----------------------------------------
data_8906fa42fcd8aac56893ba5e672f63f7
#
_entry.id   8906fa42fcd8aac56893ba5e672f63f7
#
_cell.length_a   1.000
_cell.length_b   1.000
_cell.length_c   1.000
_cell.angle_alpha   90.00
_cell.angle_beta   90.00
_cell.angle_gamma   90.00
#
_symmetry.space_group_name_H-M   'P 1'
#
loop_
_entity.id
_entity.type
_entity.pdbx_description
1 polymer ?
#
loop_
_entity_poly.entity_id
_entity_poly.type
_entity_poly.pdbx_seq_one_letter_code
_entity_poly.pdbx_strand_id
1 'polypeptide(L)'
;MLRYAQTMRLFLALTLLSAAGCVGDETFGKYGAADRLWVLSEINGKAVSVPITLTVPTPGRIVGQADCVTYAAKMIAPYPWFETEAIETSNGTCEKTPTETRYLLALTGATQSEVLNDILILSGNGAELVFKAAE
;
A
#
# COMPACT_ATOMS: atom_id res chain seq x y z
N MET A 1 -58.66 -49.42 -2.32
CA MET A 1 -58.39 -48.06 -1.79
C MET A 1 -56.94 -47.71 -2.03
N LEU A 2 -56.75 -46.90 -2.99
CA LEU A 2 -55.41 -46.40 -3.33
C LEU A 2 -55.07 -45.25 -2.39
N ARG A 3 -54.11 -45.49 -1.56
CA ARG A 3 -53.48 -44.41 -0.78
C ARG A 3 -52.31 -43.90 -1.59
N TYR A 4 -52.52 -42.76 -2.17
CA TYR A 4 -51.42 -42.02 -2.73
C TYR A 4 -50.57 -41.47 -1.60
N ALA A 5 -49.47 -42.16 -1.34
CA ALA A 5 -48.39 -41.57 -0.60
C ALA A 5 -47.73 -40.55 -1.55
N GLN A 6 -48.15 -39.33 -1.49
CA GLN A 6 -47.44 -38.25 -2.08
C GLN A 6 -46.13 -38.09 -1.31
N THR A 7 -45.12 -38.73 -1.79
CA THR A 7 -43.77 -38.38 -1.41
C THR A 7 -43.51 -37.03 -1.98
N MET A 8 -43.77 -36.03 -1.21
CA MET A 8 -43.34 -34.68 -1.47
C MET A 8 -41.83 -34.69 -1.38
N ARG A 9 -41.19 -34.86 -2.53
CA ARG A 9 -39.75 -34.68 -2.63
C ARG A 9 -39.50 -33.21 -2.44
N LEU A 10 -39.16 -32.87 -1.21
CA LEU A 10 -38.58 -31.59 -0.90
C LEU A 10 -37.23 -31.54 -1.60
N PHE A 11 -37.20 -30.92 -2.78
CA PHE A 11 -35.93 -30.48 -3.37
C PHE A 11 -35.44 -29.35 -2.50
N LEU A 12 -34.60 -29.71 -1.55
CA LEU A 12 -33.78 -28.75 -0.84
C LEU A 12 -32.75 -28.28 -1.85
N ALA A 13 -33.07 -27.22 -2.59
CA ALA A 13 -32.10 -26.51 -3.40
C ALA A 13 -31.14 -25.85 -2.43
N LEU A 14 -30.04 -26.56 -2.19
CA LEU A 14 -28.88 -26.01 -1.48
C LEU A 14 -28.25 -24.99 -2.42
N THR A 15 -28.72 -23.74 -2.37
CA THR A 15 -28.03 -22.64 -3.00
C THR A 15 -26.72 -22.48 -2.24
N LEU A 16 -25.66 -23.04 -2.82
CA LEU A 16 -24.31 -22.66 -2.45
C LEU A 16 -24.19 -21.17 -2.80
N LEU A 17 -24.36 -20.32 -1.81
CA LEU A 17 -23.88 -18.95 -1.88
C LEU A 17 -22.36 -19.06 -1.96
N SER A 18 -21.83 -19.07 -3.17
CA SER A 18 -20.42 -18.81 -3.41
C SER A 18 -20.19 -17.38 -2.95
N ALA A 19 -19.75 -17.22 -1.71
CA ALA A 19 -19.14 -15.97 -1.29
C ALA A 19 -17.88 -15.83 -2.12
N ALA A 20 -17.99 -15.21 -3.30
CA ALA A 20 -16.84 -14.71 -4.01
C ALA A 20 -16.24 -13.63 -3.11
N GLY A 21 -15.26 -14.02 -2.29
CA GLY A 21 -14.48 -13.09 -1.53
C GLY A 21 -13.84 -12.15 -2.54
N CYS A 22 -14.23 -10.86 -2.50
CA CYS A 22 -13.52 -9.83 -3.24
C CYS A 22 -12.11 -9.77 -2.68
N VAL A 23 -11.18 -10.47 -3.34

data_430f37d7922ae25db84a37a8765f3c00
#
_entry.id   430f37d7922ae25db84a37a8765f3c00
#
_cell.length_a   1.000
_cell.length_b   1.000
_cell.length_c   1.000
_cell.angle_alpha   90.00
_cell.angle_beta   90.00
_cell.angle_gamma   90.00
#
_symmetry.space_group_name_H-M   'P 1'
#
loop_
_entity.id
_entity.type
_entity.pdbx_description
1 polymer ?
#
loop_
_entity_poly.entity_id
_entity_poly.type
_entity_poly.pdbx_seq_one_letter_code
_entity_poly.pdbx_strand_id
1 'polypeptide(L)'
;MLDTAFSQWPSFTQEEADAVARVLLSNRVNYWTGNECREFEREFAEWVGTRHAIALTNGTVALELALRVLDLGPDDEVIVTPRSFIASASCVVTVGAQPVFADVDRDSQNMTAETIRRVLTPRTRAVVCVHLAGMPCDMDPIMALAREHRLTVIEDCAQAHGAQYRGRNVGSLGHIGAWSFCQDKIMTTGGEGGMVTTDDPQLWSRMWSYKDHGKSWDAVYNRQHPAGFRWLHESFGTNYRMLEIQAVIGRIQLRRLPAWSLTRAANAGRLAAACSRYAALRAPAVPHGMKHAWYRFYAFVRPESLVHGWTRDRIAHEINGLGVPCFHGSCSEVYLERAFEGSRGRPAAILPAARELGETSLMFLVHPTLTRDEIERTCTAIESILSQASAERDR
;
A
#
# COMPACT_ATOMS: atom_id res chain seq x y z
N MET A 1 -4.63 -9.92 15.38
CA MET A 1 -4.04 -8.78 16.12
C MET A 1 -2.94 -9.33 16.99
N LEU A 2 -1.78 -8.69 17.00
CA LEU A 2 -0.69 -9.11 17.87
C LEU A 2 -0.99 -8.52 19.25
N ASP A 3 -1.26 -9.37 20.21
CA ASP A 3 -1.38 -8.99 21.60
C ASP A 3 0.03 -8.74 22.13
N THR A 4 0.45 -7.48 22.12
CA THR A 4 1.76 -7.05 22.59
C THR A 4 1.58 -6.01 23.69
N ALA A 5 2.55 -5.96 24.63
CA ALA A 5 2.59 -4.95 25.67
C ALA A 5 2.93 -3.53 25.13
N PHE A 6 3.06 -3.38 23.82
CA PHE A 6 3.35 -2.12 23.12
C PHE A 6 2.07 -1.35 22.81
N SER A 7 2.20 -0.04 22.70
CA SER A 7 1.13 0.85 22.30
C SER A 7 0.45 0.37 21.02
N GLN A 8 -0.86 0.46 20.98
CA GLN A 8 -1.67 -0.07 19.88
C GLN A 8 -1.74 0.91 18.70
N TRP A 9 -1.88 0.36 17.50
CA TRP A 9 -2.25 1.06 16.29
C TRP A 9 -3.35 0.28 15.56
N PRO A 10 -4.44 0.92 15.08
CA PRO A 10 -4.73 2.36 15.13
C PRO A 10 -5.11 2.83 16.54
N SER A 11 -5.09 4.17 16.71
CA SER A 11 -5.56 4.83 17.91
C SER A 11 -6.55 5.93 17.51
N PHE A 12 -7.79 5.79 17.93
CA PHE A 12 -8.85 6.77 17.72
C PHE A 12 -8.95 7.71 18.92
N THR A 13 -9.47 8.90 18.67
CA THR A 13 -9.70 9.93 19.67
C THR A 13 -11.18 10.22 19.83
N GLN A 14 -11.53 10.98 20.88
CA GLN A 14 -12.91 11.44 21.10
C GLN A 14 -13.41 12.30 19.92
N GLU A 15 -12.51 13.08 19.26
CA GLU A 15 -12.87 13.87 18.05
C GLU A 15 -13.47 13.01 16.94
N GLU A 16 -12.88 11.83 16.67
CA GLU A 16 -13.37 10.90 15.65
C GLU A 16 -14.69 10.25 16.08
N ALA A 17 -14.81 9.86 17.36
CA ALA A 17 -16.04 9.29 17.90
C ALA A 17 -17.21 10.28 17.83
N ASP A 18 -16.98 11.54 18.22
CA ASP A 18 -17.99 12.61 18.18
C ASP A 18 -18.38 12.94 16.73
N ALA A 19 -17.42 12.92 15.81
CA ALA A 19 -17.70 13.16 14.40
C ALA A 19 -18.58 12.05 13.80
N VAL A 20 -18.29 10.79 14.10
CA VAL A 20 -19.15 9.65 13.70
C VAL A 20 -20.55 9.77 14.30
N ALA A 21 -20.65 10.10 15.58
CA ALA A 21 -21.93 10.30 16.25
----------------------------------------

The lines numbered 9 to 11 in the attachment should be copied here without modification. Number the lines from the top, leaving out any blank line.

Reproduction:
_cell.angle_beta   90.00
_cell.angle_gamma   90.00
#